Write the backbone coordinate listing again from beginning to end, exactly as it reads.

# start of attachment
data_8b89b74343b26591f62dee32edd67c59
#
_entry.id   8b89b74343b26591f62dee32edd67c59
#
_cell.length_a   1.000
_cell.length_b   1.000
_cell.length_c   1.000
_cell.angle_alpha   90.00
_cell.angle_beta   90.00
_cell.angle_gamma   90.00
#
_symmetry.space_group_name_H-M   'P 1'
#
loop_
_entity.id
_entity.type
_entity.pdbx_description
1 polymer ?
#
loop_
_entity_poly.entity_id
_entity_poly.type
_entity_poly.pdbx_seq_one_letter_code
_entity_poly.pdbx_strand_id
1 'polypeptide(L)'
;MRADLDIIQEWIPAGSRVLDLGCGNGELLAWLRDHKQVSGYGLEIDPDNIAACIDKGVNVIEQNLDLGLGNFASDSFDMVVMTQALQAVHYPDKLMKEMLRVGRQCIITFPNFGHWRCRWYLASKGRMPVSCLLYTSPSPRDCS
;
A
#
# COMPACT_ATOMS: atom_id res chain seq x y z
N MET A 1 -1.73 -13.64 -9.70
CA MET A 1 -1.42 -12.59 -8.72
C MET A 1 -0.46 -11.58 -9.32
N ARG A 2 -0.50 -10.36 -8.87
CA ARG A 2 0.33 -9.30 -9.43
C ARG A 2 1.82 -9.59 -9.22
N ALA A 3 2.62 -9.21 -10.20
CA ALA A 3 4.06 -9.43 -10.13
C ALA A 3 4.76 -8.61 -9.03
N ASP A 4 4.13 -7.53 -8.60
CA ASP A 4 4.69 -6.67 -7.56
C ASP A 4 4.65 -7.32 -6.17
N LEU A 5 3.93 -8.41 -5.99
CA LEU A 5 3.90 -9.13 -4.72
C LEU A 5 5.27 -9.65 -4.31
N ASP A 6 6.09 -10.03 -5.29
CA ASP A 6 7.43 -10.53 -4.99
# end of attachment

data_8b89b74343b26591f62dee32edd67c59
#
_entry.id   8b89b74343b26591f62dee32edd67c59
#
_cell.length_a   1.000
_cell.length_b   1.000
_cell.length_c   1.000
_cell.angle_alpha   90.00
_cell.angle_beta   90.00
_cell.angle_gamma   90.00
#
_symmetry.space_group_name_H-M   'P 1'
#
loop_
_entity.id
_entity.type
_entity.pdbx_description
1 polymer ?
#
loop_
_entity_poly.entity_id
_entity_poly.type
_entity_poly.pdbx_seq_one_letter_code
_entity_poly.pdbx_strand_id
1 'polypeptide(L)'
;MRADLDIIQEWIPAGSRVLDLGCGNGELLAWLRDHKQVSGYGLEIDPDNIAACIDKGVNVIEQNLDLGLGNFASDSFDMVVMTQALQAVHYPDKLMKEMLRVGRQCIITFPNFGHWRCRWYLASKGRMPVSCLLYTSPSPRDCS
;
A
#
# COMPACT_ATOMS: atom_id res chain seq x y z
N MET A 1 -1.73 -13.64 -9.70
CA MET A 1 -1.42 -12.59 -8.72
C MET A 1 -0.46 -11.58 -9.32
N ARG A 2 -0.50 -10.36 -8.87
CA ARG A 2 0.33 -9.30 -9.43
C ARG A 2 1.82 -9.59 -9.22
N ALA A 3 2.62 -9.21 -10.20
CA ALA A 3 4.06 -9.43 -10.13
C ALA A 3 4.76 -8.61 -9.03
N ASP A 4 4.13 -7.53 -8.60
CA ASP A 4 4.69 -6.67 -7.56
C ASP A 4 4.65 -7.32 -6.17
N LEU A 5 3.93 -8.41 -5.99
CA LEU A 5 3.90 -9.13 -4.72
C LEU A 5 5.27 -9.65 -4.31
N ASP A 6 6.09 -10.03 -5.29
CA ASP A 6 7.43 -10.53 -4.99